Shock Jobs Report: Hiring, Wages Stay Hot As Unemployment Ties 53-Year Low; Dow Jones Falls

The July jobs report was strong, with unexpectedly low unemployment, leading to falls in the Dow Jones on the likelihood of sharper rate hikes.

The Dow Jones Industrial Average fell after the data.

The average hourly salary rose by 0.4% in the last month, compared to expectations of 0.3%. The 5.2% annual wage growth beat expectations of 5.0%.

The private sector payrolls increased by 471,000 jobs in July while the government's employment rose by 57,000.

Wall Street expected that the July jobs report would show an increase of 250.000 jobs, with 220,000 jobs in the private sector. For the fifth consecutive month, it was expected that the unemployment rate would remain at 3.6%. The combined job gains of May and June have been revised upwards by 28,000. The initial report of 372,000 new jobs for June has been revised to 398,000.

The wage growth is still strong but not enough to keep up with inflation. In June, the annual CPI rate was 9.1%.

The Labor Department's survey of employers each month provides the headline figures for employment and wages. Separate household surveys, which are used to calculate the unemployment rate of the country, show that the number of employed people rose by a moderate 179,000 during July.

The Dow Jones initially fell, but ended up closing Friday's market with a 0.2% gain. The S&P 500 closed down only 0.2%, while the Nasdaq dropped 0.5%.

The Dow Jones Industrial Average has gained 9.5% since its closing low on June 17, reducing its loss from the peak of January 4, to just 11.1%. S&P 500 is up 13.2% from mid-June and has climbed to within 13.4% its closing record high. The Nasdaq Composite has risen 19.5% since its bear-market bottom, but is still 20.8% off its record high.

The markets now price in a 68.5% probability of another 75 basis-point move during the Federal Reserve meeting on Sept. 20-21. Markets had about 60% odds that a half-point hike would occur and 40% of a 75 basis point increase.

The stock market is gaining momentum as Wall Street makes bets on the U.S. economic slowdown, which will allow the Federal Reserve to switch from raising rates to lowering them by the middle of 2023.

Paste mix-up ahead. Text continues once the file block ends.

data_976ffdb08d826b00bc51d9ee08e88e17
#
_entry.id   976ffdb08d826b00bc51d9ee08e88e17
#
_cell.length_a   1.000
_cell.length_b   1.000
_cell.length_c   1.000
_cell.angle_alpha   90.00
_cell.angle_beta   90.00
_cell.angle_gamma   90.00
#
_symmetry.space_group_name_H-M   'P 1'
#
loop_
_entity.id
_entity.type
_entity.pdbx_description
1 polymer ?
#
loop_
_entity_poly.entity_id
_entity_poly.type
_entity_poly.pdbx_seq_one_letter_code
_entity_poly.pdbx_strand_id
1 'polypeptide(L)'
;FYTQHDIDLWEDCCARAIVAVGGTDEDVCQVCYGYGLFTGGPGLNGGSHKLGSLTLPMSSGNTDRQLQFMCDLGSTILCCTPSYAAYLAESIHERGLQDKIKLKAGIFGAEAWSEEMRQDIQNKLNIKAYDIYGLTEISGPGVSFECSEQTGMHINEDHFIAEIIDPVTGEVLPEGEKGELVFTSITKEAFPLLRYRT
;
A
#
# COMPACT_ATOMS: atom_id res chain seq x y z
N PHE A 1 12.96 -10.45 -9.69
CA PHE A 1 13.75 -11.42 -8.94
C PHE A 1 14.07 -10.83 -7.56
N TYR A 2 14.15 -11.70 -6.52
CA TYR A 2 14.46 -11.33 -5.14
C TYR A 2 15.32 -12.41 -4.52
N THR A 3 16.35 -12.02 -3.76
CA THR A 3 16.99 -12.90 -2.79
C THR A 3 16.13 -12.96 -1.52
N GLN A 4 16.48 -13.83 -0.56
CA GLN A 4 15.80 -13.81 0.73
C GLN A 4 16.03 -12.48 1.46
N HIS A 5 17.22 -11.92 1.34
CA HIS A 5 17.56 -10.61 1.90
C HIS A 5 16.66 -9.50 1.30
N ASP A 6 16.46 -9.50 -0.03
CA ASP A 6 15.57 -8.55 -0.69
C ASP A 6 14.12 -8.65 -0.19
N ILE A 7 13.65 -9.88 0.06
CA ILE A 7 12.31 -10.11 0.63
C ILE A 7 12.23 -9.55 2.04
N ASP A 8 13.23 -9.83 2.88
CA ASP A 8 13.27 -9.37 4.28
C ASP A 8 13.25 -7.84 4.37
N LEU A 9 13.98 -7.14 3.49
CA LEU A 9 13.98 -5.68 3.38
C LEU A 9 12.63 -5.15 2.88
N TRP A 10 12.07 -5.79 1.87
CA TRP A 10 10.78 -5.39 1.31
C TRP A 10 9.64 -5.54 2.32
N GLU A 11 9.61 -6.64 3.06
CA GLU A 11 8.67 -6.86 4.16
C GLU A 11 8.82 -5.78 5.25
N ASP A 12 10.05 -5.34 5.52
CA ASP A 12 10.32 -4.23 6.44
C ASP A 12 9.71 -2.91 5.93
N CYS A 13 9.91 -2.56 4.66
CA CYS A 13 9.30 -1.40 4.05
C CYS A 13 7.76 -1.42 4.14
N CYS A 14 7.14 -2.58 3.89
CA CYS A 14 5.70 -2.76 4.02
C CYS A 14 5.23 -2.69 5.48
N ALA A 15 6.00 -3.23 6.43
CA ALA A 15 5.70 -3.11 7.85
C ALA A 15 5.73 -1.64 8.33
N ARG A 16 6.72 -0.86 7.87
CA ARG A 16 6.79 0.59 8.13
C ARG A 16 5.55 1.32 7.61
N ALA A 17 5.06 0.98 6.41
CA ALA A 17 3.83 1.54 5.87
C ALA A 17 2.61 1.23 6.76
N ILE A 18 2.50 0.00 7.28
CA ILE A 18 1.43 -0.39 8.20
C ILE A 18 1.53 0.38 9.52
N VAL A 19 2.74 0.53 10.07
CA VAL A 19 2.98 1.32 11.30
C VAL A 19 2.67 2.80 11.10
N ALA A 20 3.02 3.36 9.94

The 10-year Treasury yield has fallen sharply since its mid-June peak of 3.48%.

After the employment report, the yield on the 10-year Treasury note jumped 16 basis point to 2.84%.

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The leisure and hospitality industry added 96,000 new jobs. The number of factory jobs increased by 30,000.

The number of construction jobs increased by 32,000. Payrolls for health care and social services increased by 97,000. Retailers added jobs by 22,000, while transportation and warehouse jobs increased by 21,000.

The survey of households showed that there was a 179,000 increase in the number of employed people. The number of people actively seeking or working in the labor market, also known as those who are employed, decreased by 63,000.

The percentage of people aged 16 and older who are in the workforce has dropped to 62.1%.

According to the survey of American households conducted each month, there are 5.67 million unemployed Americans. This is now less than the 5,8 million unemployed people in February 2020 before the Covid Lockdown.

The July job report may have overstated the strength of labor market. After months of collecting more data, the jobs data may be revised. It's not clear if there will be major revisions, but here are some data points that may cause confusion. Over the last four months, the household study shows that the number of workers has decreased by 168,000. However, the employer survey indicates an increase of 1,68 million.

Initial unemployment claims rose 57% since mid-March to reach 260,000 for the week ending July 30.

IBD's analysis of the daily Treasury statements shows a rapid slowdown in the growth of federal employment and income taxes deducted from employee paychecks. The growth rate of these tax collections from mid-May to July 22 was 12%, but it slowed down to 7.6% in the 10 weeks that followed.

Comparatively, the Labor Department’s index of overall pay for the economy grew 9.7% in June compared to a year earlier. This aggregate figure is a reflection of the growth in hourly wages and total hours worked throughout the economy.

Follow Jed Graham @URL_ on Twitter for economic policy and financial market coverage.

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The post Shock Jobs Report - Hiring and Wages Hot as Unemployment Falls to 53-Year Low, Dow Jones Falls first appeared on Investor's Business Daily.